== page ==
Water in Atmosphere Teacher Resources

Find Water in Atmosphere educational ideas and activities

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Through a PowerPoint presentation and the embedded animation and video, earth science enthusiasts find out about the moisture in the soil beneath our feet. In the animation, follow a water molecule on its path through the water cycle. As part of the lesson, learners gather into groups to use thermometers and moisture meters to take measurements. Make sure to check out the publisher's lessons on water in the atmosphere, biosphere, and hydrosphere as well!
A slide show serves as the backdrop for a lesson on the moisture in Earth's atmosphere. Through it, mini meteorologists learn about the attributes of the atmosphere and actually use data-collecting weather tools to make observations and measurements. Be aware that if you live in the southwestern states, collecting rainfall and humidity readings may not be possible depending on the time of the year.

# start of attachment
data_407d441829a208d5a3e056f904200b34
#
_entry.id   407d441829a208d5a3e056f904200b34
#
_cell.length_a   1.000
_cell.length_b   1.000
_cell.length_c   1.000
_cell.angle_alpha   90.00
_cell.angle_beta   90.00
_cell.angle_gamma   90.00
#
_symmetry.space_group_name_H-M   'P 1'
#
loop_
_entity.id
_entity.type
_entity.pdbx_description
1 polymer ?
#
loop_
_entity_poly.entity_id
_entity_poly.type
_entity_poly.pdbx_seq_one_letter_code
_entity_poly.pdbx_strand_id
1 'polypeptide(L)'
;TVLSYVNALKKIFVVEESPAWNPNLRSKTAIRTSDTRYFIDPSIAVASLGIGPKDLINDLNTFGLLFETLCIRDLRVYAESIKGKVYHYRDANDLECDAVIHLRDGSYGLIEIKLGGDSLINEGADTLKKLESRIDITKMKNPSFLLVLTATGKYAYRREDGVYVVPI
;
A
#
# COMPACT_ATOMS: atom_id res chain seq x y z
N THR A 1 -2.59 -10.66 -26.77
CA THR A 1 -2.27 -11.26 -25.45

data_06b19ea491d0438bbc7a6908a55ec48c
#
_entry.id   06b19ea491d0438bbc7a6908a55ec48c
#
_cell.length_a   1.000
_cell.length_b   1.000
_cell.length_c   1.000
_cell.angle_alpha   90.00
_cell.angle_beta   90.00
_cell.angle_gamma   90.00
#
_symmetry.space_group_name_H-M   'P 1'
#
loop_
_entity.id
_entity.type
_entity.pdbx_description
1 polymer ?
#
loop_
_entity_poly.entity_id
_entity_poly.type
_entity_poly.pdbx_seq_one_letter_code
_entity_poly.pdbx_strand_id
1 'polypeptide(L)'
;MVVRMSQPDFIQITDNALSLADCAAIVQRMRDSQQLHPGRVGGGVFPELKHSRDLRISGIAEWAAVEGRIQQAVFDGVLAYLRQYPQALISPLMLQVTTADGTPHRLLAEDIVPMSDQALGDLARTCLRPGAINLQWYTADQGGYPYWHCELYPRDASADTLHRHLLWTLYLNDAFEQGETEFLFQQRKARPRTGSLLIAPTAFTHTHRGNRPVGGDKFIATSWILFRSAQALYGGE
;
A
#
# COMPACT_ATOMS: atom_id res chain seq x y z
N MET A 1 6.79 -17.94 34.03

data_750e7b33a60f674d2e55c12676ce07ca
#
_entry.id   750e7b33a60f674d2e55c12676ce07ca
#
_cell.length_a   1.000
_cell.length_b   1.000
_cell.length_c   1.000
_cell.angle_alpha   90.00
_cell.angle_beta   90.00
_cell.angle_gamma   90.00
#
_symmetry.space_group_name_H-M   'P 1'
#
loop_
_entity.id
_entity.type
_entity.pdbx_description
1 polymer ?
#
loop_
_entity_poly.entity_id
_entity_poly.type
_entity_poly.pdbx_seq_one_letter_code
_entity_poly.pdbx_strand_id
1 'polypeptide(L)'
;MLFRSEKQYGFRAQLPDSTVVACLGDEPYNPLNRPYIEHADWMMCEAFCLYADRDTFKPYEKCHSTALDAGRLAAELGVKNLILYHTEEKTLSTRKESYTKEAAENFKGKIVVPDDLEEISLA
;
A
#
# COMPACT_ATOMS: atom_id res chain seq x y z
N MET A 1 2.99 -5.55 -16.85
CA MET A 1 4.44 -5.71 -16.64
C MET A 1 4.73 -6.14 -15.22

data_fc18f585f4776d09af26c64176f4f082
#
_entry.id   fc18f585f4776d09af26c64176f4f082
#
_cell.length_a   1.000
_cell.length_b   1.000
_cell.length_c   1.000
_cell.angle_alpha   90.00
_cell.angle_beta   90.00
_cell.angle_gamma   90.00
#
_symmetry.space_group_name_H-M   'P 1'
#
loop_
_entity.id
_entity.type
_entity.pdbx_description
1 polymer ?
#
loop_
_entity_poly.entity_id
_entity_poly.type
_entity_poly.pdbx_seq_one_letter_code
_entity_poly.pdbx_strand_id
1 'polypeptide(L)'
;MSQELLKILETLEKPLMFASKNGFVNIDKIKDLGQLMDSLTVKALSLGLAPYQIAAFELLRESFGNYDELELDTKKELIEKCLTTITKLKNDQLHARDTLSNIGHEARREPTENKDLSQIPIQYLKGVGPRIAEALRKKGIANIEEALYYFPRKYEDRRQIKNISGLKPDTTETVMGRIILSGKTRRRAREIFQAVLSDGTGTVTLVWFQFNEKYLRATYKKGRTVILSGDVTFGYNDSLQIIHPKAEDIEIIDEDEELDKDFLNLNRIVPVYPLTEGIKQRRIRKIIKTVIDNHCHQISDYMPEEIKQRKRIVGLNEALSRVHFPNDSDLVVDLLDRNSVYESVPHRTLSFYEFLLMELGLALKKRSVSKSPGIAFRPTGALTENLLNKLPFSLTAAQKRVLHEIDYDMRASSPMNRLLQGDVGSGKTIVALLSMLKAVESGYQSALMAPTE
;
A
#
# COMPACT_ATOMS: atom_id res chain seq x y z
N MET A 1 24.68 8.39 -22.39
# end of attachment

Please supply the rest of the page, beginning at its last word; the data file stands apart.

Your class sets up a mini water cycle model to examine the process. Then they watch an animation, following a water molecule through the cycle. A well-developed lab sheet guides learners through the lesson and a PowerPoint presentation supports your direct instruction portion.
The water cycle is one of earth's most easily observable processes, but demonstrating each step within classroom walls can be a challenge. Through a series of videos and quick demonstrations, cover each aspect of the hydrologic cycle in just two days, or, if you have the time, extend the learning beyond the basics with some of the additional lessons or activities created by the brilliant minds at NASA. Designed for the Next Generation Science Standards, these interactive and engaging exercises will ensure that your class learns all they need to know about the sun and gravity's effects on the water cycle.